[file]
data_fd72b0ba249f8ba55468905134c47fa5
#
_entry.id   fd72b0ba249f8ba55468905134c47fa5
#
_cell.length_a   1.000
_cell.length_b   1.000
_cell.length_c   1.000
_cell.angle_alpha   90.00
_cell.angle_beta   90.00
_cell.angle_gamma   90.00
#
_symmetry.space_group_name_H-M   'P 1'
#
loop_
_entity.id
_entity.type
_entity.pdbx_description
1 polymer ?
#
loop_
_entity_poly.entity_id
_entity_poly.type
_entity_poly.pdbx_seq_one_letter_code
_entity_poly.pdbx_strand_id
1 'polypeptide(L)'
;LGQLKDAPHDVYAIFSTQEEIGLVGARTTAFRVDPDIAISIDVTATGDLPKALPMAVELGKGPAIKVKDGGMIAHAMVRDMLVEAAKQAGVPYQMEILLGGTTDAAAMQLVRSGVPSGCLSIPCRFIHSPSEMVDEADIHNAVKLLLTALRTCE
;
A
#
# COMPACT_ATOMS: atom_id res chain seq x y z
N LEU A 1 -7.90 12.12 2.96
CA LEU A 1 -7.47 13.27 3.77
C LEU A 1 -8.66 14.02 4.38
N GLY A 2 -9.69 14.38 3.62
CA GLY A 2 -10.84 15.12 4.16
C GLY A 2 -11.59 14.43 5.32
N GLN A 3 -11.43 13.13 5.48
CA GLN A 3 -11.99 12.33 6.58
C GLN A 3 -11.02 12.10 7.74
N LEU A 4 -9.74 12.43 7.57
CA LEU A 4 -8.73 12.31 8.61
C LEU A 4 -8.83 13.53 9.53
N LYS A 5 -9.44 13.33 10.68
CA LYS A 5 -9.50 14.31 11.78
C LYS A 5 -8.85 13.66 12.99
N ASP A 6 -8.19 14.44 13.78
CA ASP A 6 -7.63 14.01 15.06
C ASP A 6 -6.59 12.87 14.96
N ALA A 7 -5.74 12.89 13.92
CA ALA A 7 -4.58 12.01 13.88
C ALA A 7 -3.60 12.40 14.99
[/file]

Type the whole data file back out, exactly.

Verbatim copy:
data_fd72b0ba249f8ba55468905134c47fa5
#
_entry.id   fd72b0ba249f8ba55468905134c47fa5
#
_cell.length_a   1.000
_cell.length_b   1.000
_cell.length_c   1.000
_cell.angle_alpha   90.00
_cell.angle_beta   90.00
_cell.angle_gamma   90.00
#
_symmetry.space_group_name_H-M   'P 1'
#
loop_
_entity.id
_entity.type
_entity.pdbx_description
1 polymer ?
#
loop_
_entity_poly.entity_id
_entity_poly.type
_entity_poly.pdbx_seq_one_letter_code
_entity_poly.pdbx_strand_id
1 'polypeptide(L)'
;LGQLKDAPHDVYAIFSTQEEIGLVGARTTAFRVDPDIAISIDVTATGDLPKALPMAVELGKGPAIKVKDGGMIAHAMVRDMLVEAAKQAGVPYQMEILLGGTTDAAAMQLVRSGVPSGCLSIPCRFIHSPSEMVDEADIHNAVKLLLTALRTCE
;
A
#
# COMPACT_ATOMS: atom_id res chain seq x y z
N LEU A 1 -7.90 12.12 2.96
CA LEU A 1 -7.47 13.27 3.77
C LEU A 1 -8.66 14.02 4.38
N GLY A 2 -9.69 14.38 3.62
CA GLY A 2 -10.84 15.12 4.16
C GLY A 2 -11.59 14.43 5.32
N GLN A 3 -11.43 13.13 5.48
CA GLN A 3 -11.99 12.33 6.58
C GLN A 3 -11.02 12.10 7.74
N LEU A 4 -9.74 12.43 7.57
CA LEU A 4 -8.73 12.31 8.61
C LEU A 4 -8.83 13.53 9.53
N LYS A 5 -9.44 13.33 10.68
CA LYS A 5 -9.50 14.31 11.78
C LYS A 5 -8.85 13.66 12.99
N ASP A 6 -8.19 14.44 13.78
CA ASP A 6 -7.63 14.01 15.06
C ASP A 6 -6.59 12.87 14.96
N ALA A 7 -5.74 12.89 13.92
CA ALA A 7 -4.58 12.01 13.88
C ALA A 7 -3.60 12.40 14.99